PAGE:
I maintain that free speech and the public's participation in matters of interest are of greater value and importance than the imprisonment of a private person who has made intemperate statements against another. This is especially so when there are other remedies to prevent abuse and unwarranted attacks on a person's reputation and character.

Civil actions do not endanger the right to free speech, such that they produce an unnecessary chilling effect on critical comments against public officers or policies.

In a civil action, the complainant decides what to allege in the complaint, how much damages to request, whether to proceed or at what point to compromise with the defendant. Whether reputation is tarnished or not is a matter that depends on the toleration, maturity, and notoriety of the person involved. Varying personal thresholds exists. Various social contexts will vary at these levels of toleration. Sarcasm, for instance, may be acceptable in some conversations but highly improper in others.In a criminal action, on the other hand, the offended party does not have full control of the case. He or she must get the concurrence of the public prosecutor as well as the court whenever he or she wants the complaint to be dismissed. The state, thus, has its own agency. It will decide for itself through the prosecutor and the court.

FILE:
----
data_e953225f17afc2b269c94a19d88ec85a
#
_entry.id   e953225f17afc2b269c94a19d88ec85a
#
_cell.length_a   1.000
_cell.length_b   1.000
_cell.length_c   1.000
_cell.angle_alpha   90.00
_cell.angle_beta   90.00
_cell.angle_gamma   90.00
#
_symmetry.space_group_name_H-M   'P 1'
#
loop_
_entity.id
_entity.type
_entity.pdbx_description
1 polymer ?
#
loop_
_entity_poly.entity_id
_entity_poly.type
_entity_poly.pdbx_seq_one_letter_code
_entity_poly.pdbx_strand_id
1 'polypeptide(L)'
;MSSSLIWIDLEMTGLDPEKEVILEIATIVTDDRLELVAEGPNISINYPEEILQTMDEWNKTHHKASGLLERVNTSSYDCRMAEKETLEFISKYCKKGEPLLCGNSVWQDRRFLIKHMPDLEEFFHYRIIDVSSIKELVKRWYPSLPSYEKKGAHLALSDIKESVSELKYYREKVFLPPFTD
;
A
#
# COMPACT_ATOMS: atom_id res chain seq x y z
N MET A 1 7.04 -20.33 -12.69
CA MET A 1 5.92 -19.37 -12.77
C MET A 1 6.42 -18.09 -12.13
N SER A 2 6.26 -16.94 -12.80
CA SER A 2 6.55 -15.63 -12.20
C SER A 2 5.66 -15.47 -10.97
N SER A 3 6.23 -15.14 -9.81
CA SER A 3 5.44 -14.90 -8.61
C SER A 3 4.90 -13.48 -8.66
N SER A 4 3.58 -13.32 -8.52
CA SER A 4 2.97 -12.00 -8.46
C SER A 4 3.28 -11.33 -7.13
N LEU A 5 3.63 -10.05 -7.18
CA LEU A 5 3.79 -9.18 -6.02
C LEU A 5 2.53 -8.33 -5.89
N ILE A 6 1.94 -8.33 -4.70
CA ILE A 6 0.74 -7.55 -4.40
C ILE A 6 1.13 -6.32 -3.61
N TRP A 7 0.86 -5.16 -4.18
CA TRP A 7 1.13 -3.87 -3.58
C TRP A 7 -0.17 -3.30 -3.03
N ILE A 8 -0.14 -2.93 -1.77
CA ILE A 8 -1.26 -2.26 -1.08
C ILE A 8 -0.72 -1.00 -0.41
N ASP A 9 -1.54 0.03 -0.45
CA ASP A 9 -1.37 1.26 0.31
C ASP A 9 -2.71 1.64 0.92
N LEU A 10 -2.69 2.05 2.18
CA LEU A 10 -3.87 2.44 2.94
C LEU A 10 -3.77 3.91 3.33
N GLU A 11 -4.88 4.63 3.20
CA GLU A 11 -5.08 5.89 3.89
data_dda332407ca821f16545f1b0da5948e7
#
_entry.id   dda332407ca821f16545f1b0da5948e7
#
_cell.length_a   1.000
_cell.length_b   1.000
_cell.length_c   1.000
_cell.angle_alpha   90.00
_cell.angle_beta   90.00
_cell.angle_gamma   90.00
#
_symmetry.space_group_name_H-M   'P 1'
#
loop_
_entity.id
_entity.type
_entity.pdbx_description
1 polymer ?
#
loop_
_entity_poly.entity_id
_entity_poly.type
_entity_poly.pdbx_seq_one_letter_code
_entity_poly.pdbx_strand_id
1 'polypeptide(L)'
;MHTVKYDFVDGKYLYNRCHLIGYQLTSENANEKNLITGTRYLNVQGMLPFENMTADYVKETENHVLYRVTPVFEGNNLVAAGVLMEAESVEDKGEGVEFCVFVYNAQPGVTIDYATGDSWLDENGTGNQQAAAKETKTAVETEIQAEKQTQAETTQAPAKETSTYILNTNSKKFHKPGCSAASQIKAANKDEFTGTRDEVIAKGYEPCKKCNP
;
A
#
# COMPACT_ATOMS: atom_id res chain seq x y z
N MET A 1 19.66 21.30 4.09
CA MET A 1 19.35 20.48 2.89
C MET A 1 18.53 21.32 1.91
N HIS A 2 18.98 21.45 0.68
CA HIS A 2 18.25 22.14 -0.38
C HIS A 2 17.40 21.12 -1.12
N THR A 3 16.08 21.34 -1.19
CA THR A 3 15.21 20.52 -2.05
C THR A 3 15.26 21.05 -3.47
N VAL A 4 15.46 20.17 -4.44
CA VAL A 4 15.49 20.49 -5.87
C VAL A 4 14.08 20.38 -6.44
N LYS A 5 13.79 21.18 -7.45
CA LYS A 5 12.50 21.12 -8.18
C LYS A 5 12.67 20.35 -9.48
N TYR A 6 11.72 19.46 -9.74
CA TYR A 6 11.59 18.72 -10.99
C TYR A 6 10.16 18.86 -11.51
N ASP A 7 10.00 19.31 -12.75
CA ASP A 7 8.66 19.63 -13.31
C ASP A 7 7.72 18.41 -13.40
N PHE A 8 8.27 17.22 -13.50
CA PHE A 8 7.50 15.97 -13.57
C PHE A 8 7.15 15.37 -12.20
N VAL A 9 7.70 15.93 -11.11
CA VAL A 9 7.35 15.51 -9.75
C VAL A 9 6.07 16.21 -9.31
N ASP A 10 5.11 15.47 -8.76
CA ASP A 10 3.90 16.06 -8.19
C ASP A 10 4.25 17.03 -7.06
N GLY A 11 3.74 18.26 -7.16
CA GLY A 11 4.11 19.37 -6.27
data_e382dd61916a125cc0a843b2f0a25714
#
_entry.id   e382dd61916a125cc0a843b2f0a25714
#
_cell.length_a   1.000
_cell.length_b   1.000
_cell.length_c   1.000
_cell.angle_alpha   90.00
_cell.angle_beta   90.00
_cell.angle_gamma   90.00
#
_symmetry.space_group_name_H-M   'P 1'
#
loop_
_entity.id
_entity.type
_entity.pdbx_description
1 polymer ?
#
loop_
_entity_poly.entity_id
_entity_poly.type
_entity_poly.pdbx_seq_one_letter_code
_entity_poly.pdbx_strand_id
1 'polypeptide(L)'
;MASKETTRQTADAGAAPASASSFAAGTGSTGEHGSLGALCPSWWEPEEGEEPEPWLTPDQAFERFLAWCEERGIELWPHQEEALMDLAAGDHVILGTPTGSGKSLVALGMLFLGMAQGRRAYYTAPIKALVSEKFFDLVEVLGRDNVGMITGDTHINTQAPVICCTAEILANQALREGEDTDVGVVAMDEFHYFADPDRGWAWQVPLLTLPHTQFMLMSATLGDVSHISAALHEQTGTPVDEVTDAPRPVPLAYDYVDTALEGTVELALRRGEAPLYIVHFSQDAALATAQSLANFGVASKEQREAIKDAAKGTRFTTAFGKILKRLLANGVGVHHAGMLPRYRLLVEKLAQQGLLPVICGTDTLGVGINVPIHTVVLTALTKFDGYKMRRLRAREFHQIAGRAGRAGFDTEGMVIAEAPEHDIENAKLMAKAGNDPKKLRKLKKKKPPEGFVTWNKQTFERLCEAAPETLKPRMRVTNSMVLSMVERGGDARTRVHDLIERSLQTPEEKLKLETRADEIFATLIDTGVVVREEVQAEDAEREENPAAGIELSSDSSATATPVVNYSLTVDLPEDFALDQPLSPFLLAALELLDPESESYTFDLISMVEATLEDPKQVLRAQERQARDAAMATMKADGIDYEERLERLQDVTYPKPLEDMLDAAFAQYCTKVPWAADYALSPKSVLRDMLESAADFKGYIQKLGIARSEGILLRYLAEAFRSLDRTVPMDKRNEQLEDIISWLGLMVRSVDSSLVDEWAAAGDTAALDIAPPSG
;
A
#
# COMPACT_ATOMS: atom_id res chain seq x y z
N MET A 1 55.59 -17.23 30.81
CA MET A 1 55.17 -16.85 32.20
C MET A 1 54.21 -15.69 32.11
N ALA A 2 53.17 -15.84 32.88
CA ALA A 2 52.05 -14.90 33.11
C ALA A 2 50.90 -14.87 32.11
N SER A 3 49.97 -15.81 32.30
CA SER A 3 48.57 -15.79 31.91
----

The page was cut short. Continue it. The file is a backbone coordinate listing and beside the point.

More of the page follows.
Criminalizing libel imposes a standard threshold and context for the entire society. It masks individual differences and unique contexts. Criminal libel, in the guise of protecting reputation, makes differences invisible.

Libel as an element of civil liability makes defamation a matter between the parties. Of course, because trial is always public, it also provides for measured retribution for the offended person. The possibility of being sued also provides for some degree of deterrence.

The state's interest to protect private defamation is better served with laws providing for civil remedies for the affected party. It is entirely within the control of the offended party. The facts that will constitute the cause of action will be narrowly tailored to address the perceived wrong.